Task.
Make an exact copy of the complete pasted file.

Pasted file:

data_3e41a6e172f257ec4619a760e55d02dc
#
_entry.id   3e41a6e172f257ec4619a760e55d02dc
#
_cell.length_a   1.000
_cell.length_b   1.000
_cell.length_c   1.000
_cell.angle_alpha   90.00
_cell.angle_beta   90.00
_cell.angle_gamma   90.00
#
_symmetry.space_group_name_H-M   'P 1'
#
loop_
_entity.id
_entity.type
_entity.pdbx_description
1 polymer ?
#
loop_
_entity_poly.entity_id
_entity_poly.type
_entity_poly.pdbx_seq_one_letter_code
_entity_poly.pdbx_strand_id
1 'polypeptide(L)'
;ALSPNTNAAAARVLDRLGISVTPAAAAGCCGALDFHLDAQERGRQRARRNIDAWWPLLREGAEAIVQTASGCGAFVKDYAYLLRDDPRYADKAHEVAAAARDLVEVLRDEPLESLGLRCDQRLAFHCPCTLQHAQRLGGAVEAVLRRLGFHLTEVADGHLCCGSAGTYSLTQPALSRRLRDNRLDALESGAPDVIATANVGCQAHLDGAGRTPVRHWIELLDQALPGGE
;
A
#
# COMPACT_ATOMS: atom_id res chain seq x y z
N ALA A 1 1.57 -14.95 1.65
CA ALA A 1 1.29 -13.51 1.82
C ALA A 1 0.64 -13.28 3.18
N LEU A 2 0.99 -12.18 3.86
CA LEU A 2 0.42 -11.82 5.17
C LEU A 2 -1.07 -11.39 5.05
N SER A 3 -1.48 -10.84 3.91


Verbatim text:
data_3e41a6e172f257ec4619a760e55d02dc
#
_entry.id   3e41a6e172f257ec4619a760e55d02dc
#
_cell.length_a   1.000
_cell.length_b   1.000
_cell.length_c   1.000
_cell.angle_alpha   90.00
_cell.angle_beta   90.00
_cell.angle_gamma   90.00
#
_symmetry.space_group_name_H-M   'P 1'
#
loop_
_entity.id
_entity.type
_entity.pdbx_description
1 polymer ?
#
loop_
_entity_poly.entity_id
_entity_poly.type
_entity_poly.pdbx_seq_one_letter_code
_entity_poly.pdbx_strand_id
1 'polypeptide(L)'
;ALSPNTNAAAARVLDRLGISVTPAAAAGCCGALDFHLDAQERGRQRARRNIDAWWPLLREGAEAIVQTASGCGAFVKDYAYLLRDDPRYADKAHEVAAAARDLVEVLRDEPLESLGLRCDQRLAFHCPCTLQHAQRLGGAVEAVLRRLGFHLTEVADGHLCCGSAGTYSLTQPALSRRLRDNRLDALESGAPDVIATANVGCQAHLDGAGRTPVRHWIELLDQALPGGE
;
A
#
# COMPACT_ATOMS: atom_id res chain seq x y z
N ALA A 1 1.57 -14.95 1.65
CA ALA A 1 1.29 -13.51 1.82
C ALA A 1 0.64 -13.28 3.18
N LEU A 2 0.99 -12.18 3.86
CA LEU A 2 0.42 -11.82 5.17
C LEU A 2 -1.07 -11.39 5.05
N SER A 3 -1.48 -10.84 3.91